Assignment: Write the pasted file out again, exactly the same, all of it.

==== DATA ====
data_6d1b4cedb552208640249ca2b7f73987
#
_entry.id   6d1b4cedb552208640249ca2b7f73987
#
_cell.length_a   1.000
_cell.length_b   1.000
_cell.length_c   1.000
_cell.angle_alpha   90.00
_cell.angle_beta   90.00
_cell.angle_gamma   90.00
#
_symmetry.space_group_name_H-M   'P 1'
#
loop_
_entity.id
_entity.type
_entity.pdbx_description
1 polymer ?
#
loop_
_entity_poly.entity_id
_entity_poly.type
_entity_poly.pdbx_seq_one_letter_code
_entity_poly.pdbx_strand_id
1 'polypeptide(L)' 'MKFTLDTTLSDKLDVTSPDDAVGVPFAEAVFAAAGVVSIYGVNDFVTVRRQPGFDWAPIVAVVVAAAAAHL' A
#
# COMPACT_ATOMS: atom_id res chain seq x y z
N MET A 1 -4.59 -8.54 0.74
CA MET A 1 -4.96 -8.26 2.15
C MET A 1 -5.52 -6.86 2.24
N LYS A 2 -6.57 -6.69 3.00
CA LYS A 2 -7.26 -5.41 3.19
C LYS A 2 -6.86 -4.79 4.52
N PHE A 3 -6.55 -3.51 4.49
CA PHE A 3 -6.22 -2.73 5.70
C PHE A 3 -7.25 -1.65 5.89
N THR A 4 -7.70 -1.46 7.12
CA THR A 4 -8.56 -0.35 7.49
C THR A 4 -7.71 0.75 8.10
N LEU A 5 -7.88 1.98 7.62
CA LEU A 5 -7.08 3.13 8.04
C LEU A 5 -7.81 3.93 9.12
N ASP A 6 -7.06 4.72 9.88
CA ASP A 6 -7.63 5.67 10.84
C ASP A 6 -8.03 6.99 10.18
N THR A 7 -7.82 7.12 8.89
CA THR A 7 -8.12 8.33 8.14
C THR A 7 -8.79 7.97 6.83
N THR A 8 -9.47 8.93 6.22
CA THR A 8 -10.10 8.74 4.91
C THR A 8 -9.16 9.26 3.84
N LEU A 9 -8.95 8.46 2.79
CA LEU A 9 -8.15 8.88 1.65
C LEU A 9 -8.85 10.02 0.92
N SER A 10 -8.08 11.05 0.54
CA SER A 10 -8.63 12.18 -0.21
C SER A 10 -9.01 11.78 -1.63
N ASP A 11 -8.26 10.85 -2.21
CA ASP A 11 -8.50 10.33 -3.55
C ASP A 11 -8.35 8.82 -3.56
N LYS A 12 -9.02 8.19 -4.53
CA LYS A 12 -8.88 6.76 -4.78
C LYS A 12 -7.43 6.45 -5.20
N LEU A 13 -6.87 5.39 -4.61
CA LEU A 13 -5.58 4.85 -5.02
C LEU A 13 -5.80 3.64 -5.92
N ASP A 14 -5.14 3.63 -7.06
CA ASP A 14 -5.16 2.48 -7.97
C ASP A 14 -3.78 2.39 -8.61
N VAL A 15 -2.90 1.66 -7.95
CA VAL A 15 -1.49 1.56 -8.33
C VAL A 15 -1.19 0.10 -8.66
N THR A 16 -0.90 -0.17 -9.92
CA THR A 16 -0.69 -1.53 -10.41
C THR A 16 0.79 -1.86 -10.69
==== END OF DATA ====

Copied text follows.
data_6d1b4cedb552208640249ca2b7f73987
#
_entry.id   6d1b4cedb552208640249ca2b7f73987
#
_cell.length_a   1.000
_cell.length_b   1.000
_cell.length_c   1.000
_cell.angle_alpha   90.00
_cell.angle_beta   90.00
_cell.angle_gamma   90.00
#
_symmetry.space_group_name_H-M   'P 1'
#
loop_
_entity.id
_entity.type
_entity.pdbx_description
1 polymer ?
#
loop_
_entity_poly.entity_id
_entity_poly.type
_entity_poly.pdbx_seq_one_letter_code
_entity_poly.pdbx_strand_id
1 'polypeptide(L)' 'MKFTLDTTLSDKLDVTSPDDAVGVPFAEAVFAAAGVVSIYGVNDFVTVRRQPGFDWAPIVAVVVAAAAAHL' A
#
# COMPACT_ATOMS: atom_id res chain seq x y z
N MET A 1 -4.59 -8.54 0.74
CA MET A 1 -4.96 -8.26 2.15
C MET A 1 -5.52 -6.86 2.24
N LYS A 2 -6.57 -6.69 3.00
CA LYS A 2 -7.26 -5.41 3.19
C LYS A 2 -6.86 -4.79 4.52
N PHE A 3 -6.55 -3.51 4.49
CA PHE A 3 -6.22 -2.73 5.70
C PHE A 3 -7.25 -1.65 5.89
N THR A 4 -7.70 -1.46 7.12
CA THR A 4 -8.56 -0.35 7.49
C THR A 4 -7.71 0.75 8.10
N LEU A 5 -7.88 1.98 7.62
CA LEU A 5 -7.08 3.13 8.04
C LEU A 5 -7.81 3.93 9.12
N ASP A 6 -7.06 4.72 9.88
CA ASP A 6 -7.63 5.67 10.84
C ASP A 6 -8.03 6.99 10.18
N THR A 7 -7.82 7.12 8.89
CA THR A 7 -8.12 8.33 8.14
C THR A 7 -8.79 7.97 6.83
N THR A 8 -9.47 8.93 6.22
CA THR A 8 -10.10 8.74 4.91
C THR A 8 -9.16 9.26 3.84
N LEU A 9 -8.95 8.46 2.79
CA LEU A 9 -8.15 8.88 1.65
C LEU A 9 -8.85 10.02 0.92
N SER A 10 -8.08 11.05 0.54
CA SER A 10 -8.63 12.18 -0.21
C SER A 10 -9.01 11.78 -1.63
N ASP A 11 -8.26 10.85 -2.21
CA ASP A 11 -8.50 10.33 -3.55
C ASP A 11 -8.35 8.82 -3.56
N LYS A 12 -9.02 8.19 -4.53
CA LYS A 12 -8.88 6.76 -4.78
C LYS A 12 -7.43 6.45 -5.20
N LEU A 13 -6.87 5.39 -4.61
CA LEU A 13 -5.58 4.85 -5.02
C LEU A 13 -5.80 3.64 -5.92
N ASP A 14 -5.14 3.63 -7.06
CA ASP A 14 -5.16 2.48 -7.97
C ASP A 14 -3.78 2.39 -8.61
N VAL A 15 -2.90 1.66 -7.95
CA VAL A 15 -1.49 1.56 -8.33
C VAL A 15 -1.19 0.10 -8.66
N THR A 16 -0.90 -0.17 -9.92
CA THR A 16 -0.69 -1.53 -10.41
C THR A 16 0.79 -1.86 -10.69